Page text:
Monday, March 8, 2010
By Steven L. Taylor

Yesterday on MTP, Senator Orin Hatch (R-UT) had the following to say:

SEN. HATCH:  […] The fact of the matter is they’re going to abuse the reconciliation rules.  And let me tell you, the reconciliation rules have never been used for such sweeping social legislation like this.  This is one-sixth of the American economy.  It’s sweeping in, in effect.  There–and, and, and there have been three sweeping social bull–not sweeping, but social bills that have been approved through reconciliation.  One was, of course, the, the welfare reform. That had 78 positive votes, but–huge bipartisan vote.  Another one was the SCHIP bill, my bill with Senator Kennedy.  That had 85 votes.  The third one was college tuition, and that had, I think, something like 78 votes.  The fact of the matter is, is that it has never been done before, it’s never been used before. 

First, the “sweeping” references were amusing, insofar as watching it on TV Hatch clearly thought that it was a powerful word (It’s sweeping!  Sweeping, I say!).  Plus, it was especially amusing that he mistakenly used the term in opposition to his own argument, and had to correct himself (in the quote above).  And yes, I fully acknowledge that this is major legislation.  But then again, as I noted earlier this morning, the bill itself will not be passed via reconciliation, per se.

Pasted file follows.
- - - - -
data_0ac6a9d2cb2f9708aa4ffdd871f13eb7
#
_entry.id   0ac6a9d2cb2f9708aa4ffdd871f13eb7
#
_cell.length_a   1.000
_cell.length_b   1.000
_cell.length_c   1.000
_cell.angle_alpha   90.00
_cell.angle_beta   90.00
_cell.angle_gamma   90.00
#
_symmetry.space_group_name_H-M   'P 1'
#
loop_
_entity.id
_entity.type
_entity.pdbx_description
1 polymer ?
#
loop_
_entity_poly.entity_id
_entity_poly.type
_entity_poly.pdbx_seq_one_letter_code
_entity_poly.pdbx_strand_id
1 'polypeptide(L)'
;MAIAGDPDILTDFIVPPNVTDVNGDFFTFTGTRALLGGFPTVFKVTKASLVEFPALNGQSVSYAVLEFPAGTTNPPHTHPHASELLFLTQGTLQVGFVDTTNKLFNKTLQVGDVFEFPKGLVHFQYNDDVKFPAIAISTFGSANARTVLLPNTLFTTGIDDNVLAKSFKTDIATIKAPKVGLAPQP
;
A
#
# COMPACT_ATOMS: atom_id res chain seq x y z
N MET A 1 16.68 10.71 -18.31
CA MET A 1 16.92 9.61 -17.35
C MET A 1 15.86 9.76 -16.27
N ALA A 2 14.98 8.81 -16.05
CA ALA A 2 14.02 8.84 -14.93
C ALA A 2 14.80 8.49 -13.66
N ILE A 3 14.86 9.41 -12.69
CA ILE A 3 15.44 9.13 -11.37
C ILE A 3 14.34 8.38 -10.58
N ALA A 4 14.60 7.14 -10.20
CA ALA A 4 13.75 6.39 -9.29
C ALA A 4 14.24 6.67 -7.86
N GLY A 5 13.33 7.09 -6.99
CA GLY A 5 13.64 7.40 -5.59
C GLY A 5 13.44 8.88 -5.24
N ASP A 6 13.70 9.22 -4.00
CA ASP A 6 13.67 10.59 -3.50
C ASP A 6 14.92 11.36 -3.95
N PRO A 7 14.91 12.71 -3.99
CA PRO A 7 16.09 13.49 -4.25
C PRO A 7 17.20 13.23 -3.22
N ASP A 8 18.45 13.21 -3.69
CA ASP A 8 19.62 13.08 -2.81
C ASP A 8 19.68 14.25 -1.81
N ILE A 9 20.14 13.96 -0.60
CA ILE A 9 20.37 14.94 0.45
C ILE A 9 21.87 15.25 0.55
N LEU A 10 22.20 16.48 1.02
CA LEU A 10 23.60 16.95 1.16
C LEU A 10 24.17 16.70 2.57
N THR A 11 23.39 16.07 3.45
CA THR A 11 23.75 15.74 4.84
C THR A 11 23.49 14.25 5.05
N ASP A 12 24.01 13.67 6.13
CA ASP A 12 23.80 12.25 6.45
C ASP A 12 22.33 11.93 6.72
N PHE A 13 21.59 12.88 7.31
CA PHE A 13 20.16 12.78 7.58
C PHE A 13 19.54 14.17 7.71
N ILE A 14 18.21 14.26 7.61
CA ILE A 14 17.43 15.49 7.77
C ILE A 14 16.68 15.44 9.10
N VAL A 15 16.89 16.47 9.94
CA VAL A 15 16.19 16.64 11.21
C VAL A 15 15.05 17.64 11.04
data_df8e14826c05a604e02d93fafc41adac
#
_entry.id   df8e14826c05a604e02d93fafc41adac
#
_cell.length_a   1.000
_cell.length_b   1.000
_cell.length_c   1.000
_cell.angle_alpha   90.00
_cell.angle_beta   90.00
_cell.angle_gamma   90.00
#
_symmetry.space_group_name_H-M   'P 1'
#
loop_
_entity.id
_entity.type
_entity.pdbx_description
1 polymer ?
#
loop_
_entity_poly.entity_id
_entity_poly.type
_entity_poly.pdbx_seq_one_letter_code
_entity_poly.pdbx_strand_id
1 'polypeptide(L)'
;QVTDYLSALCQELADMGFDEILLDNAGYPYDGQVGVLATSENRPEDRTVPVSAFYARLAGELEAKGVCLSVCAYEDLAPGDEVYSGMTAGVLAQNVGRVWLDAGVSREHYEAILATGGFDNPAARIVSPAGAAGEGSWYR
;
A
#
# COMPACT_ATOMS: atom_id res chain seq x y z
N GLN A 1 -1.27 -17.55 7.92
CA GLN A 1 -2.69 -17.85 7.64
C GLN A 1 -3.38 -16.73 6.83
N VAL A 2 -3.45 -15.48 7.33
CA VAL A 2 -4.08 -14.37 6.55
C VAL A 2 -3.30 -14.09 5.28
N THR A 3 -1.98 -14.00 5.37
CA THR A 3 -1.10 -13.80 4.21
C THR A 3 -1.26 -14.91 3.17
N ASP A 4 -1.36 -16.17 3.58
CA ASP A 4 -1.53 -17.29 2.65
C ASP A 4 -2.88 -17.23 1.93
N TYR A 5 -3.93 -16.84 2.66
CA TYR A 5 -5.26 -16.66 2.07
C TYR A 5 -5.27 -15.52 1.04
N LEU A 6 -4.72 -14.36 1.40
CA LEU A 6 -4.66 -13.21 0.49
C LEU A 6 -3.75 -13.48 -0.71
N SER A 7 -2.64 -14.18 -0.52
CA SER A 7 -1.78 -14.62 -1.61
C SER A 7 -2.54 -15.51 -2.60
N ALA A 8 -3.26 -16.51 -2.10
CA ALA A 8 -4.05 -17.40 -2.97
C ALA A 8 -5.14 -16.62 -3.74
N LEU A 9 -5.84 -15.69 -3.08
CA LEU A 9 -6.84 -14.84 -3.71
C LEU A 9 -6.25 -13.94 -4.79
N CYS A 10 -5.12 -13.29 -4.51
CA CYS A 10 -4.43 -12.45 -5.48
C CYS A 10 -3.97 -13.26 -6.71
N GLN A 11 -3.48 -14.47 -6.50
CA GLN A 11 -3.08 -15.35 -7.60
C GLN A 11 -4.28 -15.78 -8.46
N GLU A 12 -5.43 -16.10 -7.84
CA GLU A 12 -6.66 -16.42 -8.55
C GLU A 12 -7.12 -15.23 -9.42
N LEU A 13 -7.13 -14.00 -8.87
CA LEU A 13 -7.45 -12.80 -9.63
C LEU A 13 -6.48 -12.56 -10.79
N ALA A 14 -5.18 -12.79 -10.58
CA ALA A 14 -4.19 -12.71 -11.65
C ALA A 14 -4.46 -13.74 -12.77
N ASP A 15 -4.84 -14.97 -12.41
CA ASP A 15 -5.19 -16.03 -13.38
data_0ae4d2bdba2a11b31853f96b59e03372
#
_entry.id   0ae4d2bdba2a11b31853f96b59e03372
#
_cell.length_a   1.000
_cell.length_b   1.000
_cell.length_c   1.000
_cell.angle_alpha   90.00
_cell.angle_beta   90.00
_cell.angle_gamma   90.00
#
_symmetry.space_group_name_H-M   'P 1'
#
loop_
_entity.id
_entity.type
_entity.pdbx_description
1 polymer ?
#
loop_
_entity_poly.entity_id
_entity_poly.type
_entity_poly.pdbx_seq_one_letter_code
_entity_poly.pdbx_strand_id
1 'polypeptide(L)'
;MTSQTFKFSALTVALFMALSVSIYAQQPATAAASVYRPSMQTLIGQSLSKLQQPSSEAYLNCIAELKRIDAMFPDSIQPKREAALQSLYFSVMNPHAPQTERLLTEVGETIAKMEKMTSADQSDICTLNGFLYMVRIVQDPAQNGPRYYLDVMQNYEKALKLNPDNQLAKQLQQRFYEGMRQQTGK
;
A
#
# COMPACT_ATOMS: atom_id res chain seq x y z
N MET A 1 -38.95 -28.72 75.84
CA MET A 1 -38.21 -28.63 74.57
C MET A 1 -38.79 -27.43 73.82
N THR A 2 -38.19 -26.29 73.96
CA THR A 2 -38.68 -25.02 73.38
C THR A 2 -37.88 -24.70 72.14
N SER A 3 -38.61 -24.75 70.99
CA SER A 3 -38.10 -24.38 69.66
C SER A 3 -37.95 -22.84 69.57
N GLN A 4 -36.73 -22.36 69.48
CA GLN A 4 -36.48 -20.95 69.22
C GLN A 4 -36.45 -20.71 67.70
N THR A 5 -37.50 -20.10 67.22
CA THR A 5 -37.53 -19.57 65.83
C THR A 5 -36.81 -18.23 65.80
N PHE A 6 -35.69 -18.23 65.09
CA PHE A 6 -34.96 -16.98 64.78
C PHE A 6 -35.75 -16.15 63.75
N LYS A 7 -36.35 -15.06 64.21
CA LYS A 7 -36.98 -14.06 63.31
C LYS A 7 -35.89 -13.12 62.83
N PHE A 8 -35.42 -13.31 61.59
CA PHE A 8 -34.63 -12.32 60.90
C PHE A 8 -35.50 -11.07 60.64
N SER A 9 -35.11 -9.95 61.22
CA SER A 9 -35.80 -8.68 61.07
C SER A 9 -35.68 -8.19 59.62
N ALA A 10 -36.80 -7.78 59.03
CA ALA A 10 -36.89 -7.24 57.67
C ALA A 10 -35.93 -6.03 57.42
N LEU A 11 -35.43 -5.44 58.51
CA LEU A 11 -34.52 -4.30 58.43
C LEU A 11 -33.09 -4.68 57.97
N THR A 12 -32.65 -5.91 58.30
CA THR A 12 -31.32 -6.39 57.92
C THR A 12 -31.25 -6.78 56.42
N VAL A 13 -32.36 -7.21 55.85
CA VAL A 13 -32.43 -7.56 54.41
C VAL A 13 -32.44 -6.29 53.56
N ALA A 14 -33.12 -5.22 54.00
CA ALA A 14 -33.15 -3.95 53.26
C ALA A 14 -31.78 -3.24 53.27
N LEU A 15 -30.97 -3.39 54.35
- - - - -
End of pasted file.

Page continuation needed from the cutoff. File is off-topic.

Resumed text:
Second, while there is little doubt that the proposed legislation would increase the influence of the federal government over the nation’s health care system, it is not a government take-over.  We are hardly poised for single-payer system a la Canada or a British-style government run health service.  I can fully understand why there is objection to the bill and why opponents use hyperbole, but still.

Third, if one carefully reads the above, one finds that what Hatch is really objecting to is the lack of a super-majority, not reconciliation per se.

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